#### Reid Barton (Sep 20 2020 at 14:59):

so you can "just" do the factorization in an untrusted program

#### Kevin Buzzard (Sep 20 2020 at 15:00):

and Cremona's software is not spitting out a formally verifiable thing here

#### Reid Barton (Sep 20 2020 at 15:00):

Right, I think you skipped over a large range of difficulties there :upside_down:

#### Kevin Buzzard (Sep 20 2020 at 15:00):

Nobody can prove the algorithm terminates, for starters

#### Reid Barton (Sep 20 2020 at 15:01):

Well that's not actually a problem

#### Kevin Buzzard (Sep 20 2020 at 15:03):

Try telling that to the equation compiler

#### Kevin Buzzard (Sep 20 2020 at 15:03):

Of course I see what you mean, tactics are meta

#### Reid Barton (Sep 20 2020 at 15:06):

For a procedure like this, there are two relevant outcomes:

• the procedure succeeds in producing an answer along with a correct proof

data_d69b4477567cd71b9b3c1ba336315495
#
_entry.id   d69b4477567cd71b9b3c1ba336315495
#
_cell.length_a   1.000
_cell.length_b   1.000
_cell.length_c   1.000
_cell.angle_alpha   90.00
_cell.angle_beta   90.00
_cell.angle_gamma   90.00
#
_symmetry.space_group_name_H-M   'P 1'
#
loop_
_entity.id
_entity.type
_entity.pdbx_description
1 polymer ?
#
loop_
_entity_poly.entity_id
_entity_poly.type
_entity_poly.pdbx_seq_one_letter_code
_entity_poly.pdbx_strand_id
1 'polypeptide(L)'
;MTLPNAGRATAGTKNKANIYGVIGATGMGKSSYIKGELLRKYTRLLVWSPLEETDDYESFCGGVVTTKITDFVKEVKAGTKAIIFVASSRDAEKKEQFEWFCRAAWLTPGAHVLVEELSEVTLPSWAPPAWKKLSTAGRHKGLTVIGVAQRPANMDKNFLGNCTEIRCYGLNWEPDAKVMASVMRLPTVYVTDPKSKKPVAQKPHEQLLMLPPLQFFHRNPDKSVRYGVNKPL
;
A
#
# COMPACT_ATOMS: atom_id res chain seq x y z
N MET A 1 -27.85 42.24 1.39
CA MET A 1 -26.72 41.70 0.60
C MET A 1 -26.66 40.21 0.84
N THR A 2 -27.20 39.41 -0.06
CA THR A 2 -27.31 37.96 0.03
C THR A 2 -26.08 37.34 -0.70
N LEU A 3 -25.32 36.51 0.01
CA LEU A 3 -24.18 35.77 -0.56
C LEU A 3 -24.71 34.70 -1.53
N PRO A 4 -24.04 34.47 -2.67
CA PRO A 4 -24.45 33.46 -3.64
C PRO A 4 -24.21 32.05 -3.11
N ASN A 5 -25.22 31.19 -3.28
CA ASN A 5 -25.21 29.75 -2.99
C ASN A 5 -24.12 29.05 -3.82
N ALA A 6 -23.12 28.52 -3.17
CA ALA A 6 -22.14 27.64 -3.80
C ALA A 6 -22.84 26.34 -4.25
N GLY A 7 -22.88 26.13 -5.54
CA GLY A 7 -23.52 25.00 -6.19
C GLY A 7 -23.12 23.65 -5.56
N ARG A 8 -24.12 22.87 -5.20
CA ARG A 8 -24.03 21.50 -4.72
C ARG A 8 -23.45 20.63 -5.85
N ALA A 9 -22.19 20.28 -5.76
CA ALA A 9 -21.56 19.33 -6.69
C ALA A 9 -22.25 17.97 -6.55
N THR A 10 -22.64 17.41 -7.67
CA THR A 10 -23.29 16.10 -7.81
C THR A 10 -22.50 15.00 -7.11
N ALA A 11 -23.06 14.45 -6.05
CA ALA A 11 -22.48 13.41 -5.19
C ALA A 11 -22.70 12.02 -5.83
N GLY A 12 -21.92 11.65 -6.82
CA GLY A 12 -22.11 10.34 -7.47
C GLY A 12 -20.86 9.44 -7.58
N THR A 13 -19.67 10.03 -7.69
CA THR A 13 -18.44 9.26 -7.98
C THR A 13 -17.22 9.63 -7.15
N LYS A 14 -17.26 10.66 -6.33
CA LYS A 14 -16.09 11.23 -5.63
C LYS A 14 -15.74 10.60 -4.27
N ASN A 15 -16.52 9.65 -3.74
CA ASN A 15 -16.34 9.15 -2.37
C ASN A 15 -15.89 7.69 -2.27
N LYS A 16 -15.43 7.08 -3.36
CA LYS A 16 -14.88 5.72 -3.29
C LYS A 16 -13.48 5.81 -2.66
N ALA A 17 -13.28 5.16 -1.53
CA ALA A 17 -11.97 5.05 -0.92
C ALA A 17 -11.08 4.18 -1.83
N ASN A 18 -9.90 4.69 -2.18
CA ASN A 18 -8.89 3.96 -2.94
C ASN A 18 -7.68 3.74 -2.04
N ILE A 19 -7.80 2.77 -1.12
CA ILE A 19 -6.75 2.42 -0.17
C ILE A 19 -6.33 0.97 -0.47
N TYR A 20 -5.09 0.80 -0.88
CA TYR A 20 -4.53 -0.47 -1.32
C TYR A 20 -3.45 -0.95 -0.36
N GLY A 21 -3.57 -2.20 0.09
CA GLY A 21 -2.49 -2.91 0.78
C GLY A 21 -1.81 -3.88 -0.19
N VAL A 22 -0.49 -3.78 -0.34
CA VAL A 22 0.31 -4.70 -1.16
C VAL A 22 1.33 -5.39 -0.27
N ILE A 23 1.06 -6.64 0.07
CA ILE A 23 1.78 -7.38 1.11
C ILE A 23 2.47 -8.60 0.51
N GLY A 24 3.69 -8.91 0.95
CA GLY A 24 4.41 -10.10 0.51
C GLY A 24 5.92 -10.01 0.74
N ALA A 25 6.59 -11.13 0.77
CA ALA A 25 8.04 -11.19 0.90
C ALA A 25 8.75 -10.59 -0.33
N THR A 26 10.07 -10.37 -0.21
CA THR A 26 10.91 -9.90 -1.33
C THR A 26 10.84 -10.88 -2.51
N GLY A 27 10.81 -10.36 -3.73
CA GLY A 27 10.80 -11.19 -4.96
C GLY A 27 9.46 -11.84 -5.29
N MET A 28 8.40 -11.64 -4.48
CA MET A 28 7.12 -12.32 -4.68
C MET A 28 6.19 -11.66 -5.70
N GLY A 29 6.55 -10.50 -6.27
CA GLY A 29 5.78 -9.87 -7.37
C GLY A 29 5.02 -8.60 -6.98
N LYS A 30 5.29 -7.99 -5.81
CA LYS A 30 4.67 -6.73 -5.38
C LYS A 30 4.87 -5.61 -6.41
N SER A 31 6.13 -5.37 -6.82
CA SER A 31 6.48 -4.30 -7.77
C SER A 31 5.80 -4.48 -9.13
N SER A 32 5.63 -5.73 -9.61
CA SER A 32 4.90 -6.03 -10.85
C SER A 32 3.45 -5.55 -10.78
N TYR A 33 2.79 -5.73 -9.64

• all other behavior: nontermination, answer but no certificate, certificate but it doesn't type check somehow

#### Reid Barton (Sep 20 2020 at 15:08):

If you can build a procedure which provably always has the first behavior then great, but in practice it's fine to have tactics that can fail, as long as they work when you need them to

#### Reid Barton (Sep 20 2020 at 15:09):

since our goal is to compute the ranks of elliptic curves (or whatever), not prove an internal theorem "there exists an algorithm which computes the rank of every elliptic curve"

#### Kevin Buzzard (Sep 20 2020 at 15:10):

which is good because that's an open problem

#### Mario Carneiro (Sep 20 2020 at 20:24):

FYI, this was a surprise to me as well. norm_num doesn't know anything about square roots, that's all simp's work

aha!

#### Bryan Gin-ge Chen (Sep 20 2020 at 20:42):

Returning to the initial question, right now #simp [P,Q] P + Q just returns 3 * X ^ 2 + 1 + (4 * X ^ 2 + 7 * X + 6), but maybe it's possible to add some simp lemmas (or make a simp set?) to make it more "useful".